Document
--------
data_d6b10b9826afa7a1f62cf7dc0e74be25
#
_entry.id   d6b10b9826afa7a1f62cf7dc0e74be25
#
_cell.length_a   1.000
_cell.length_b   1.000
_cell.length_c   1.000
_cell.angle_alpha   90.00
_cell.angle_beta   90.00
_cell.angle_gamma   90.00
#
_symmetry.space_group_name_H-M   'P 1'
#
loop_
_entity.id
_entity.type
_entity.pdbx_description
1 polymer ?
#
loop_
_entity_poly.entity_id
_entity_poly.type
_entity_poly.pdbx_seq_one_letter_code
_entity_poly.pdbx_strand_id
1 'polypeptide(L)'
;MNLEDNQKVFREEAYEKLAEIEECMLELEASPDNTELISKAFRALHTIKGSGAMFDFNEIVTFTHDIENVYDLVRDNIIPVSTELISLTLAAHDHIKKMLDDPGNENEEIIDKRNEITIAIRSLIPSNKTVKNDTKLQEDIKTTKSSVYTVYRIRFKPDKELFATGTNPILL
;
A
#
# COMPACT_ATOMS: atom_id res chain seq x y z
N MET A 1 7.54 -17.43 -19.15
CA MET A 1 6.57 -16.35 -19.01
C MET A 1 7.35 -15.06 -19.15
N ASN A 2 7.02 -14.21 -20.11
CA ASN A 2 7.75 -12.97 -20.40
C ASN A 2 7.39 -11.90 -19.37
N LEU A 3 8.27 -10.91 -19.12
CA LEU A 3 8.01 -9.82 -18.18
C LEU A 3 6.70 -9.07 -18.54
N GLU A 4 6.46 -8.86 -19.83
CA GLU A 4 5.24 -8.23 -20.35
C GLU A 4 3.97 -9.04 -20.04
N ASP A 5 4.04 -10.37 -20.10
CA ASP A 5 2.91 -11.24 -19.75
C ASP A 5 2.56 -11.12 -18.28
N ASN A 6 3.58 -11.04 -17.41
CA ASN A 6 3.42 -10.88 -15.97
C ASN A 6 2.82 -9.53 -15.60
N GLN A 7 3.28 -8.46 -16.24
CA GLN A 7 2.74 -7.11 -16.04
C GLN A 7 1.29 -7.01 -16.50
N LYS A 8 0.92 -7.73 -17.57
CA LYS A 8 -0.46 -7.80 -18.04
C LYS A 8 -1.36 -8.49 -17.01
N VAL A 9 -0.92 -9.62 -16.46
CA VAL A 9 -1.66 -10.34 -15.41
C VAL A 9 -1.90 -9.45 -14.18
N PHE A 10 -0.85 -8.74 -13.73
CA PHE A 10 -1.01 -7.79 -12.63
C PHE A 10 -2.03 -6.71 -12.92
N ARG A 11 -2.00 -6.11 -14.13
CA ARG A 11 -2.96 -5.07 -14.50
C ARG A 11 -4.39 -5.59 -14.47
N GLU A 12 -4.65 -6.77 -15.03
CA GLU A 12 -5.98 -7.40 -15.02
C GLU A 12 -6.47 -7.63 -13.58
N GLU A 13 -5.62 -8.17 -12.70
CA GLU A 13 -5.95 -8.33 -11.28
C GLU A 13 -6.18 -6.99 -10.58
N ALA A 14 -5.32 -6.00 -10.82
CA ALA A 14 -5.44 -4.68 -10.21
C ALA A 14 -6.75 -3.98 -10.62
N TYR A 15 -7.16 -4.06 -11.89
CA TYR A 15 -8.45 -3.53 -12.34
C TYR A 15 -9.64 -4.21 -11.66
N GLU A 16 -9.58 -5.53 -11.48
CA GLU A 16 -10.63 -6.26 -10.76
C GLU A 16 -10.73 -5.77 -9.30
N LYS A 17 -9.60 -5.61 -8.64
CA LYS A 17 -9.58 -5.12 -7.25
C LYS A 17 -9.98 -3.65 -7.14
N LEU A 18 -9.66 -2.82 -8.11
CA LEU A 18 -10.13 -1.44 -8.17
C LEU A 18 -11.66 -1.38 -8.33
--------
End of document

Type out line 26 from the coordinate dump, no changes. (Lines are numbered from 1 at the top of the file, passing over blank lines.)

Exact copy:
;MNLEDNQKVFREEAYEKLAEIEECMLELEASPDNTELISKAFRALHTIKGSGAMFDFNEIVTFTHDIENVYDLVRDNIIPVSTELISLTLAAHDHIKKMLDDPGNENEEIIDKRNEITIAIRSLIPSNKTVKNDTKLQEDIKTTKSSVYTVYRIRFKPDKELFATGTNPILL